Science women aim for the top

March 7, 1997

EIGHTEEN young female scientists at Edinburgh University met their mentors for the first time last week as part of a new initiative to encourage more women to reach senior academic posts in science, engineering and technology.

Only 7 per cent of senior lecturers and 4.7 per cent of professors in Edinburgh's science and engineering faculty are women - a gender disparity that is mirrorred nationwide. As Isabel Turnbull, project coordinator said: "The scheme is about progression rather than access - how do we keep women in science once we have got them there?" The Scottish Higher Education Funding Council-funded mentoring project aims to establish a mechanism to support women research students early in their careers by linking them with senior women who can provide guidance on developing research ideas, seeking funding, teaching and administration as well as on more personal issues women face about family and children.

The pairing up of mentors and mentees, who will meet twice a term for the next academic year, is "mentee driven" according to Turnbull and based first on what mentees ask, then what mentors can offer and thirdly subject area.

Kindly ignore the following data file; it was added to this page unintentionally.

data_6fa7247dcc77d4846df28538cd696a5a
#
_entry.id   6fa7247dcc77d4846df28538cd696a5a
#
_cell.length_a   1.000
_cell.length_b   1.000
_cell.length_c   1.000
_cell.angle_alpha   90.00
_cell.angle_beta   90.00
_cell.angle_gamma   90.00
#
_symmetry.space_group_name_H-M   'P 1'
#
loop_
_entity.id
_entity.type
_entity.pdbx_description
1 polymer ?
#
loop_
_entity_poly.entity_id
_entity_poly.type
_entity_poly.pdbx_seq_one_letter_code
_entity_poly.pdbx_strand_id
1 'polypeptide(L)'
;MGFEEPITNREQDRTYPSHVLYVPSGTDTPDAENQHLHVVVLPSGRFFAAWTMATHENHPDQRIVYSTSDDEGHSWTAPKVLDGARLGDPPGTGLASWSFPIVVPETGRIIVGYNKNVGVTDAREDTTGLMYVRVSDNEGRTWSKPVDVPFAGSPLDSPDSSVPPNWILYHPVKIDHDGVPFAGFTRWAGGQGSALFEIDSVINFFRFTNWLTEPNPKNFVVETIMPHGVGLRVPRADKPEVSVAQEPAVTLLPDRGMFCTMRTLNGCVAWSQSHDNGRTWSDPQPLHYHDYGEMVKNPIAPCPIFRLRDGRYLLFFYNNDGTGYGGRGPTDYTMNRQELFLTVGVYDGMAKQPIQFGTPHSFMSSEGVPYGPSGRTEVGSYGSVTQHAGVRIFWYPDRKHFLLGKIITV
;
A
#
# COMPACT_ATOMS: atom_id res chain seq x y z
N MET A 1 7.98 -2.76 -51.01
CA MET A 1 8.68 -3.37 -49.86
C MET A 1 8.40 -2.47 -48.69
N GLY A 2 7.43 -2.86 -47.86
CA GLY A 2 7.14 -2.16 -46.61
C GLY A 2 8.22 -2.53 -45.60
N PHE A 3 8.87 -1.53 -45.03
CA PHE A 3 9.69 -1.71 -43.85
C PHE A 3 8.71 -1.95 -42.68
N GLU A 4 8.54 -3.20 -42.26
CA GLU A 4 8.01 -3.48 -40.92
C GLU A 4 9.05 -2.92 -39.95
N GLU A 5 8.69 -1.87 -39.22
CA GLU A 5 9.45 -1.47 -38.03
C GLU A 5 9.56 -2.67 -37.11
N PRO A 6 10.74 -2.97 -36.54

Most mentees are PhD students seeking insights into career structure and how to negotiate potential pitfalls. Others are research associates, like Kathryn Newton who said: "The continual need to take short-term contracts means I have drifted through my career. I hope being mentored will help me to focus on what I need to move up the academic scale."

The difficulties of juggling an academic career and family were a common theme among older postdoctoral mentees. Higher up the scale again, Jill Lancaster, a recently appointed lecturer in freshwater biology, said: "Having spent years working towards a lectureship post I now face a vast array of new tasks for which I am not trained and there is no one to turn to for advice."

It is often difficult for these women to ask senior female colleagues in their own department for help. For some mentees, no such women exist. Others, like Lisa Rannford-Cartwright, a postdoctoral researcher, are aware that they may pose a burden. She said: "Making a formal agreement to meet under the scheme avoids all the difficulties of feeling you're imposing on a busy colleague's time."

Linda Gilmore, one of the mentors and a senior lecturer in biochemistry, recognises the potential problems and uses an unusual analogy to explain the mentoring scheme. She described the scheme as resembling "an academic dating agency - where two parties meet because they are both interested in what the other has to say".

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